At Finlayson we like to involve the whole family. We have provided adult literacy and numeracy programmes in our school which are ongoing term by term for the past 3 years. Parents opt into either literacy or numeracy. As part of that learning process parents go into their own child's classroom and become part of the child's lessons. That's had a huge impact on the unity of the family, and family learning, and parents' ability to support their children in homework tasks. It's really been very successful.

Another way of involving the parents is through inviting them to our goal setting sessions. We call them Three Way Conferences; and parents, the child, and the teacher are involved in setting specific goals for the following six months. These goals are evaluated and then new goals are set. It's been a very enriching process for parents to understand that they have a huge responsibility for their child's learning – not just the school.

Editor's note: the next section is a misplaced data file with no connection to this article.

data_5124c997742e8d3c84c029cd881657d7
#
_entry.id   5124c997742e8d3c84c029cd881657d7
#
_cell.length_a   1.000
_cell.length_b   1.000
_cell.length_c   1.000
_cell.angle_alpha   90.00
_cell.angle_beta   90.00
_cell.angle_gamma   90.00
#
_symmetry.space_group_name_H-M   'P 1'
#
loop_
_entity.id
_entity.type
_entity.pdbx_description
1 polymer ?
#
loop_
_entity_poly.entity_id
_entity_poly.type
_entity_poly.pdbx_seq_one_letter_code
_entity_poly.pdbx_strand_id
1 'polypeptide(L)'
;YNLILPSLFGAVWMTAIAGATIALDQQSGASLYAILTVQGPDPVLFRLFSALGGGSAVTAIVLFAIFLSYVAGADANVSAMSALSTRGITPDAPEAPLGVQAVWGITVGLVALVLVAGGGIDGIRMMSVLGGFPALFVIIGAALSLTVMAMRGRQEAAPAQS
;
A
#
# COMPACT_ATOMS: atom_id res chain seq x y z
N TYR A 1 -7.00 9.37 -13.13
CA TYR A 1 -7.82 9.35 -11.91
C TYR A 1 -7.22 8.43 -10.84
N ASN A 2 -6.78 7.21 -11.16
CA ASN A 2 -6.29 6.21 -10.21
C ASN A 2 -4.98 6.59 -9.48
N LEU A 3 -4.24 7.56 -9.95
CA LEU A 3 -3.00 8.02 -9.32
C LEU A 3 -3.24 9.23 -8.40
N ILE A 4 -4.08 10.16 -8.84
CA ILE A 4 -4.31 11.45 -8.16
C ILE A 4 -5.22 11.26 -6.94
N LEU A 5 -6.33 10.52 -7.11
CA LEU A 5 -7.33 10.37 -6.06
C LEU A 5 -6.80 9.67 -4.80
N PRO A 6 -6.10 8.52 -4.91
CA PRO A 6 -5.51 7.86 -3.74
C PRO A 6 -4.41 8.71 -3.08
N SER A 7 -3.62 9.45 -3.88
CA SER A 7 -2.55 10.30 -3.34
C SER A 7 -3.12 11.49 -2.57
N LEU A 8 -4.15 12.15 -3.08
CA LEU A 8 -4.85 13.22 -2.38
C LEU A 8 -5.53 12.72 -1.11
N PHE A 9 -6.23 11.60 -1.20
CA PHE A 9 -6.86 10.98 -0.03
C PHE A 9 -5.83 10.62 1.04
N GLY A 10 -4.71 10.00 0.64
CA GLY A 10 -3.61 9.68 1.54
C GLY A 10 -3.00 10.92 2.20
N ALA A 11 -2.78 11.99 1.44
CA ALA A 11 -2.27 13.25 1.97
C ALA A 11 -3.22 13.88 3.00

We are enticing our parents to school by providing for all sorts of musicals, sports and fun days, and this is all part of looking after the whole well-being of the child.

As part of supporting the child we have employed our own fulltime fully-registered school counsellor. She is available for our children and our parents, at no cost to parents. As an add-on to that, we have a fulltime school social worker. With the backing of these two people, we have been able to support many families into being available for their child and encouraging them to get their children back into school and fully immersed in education.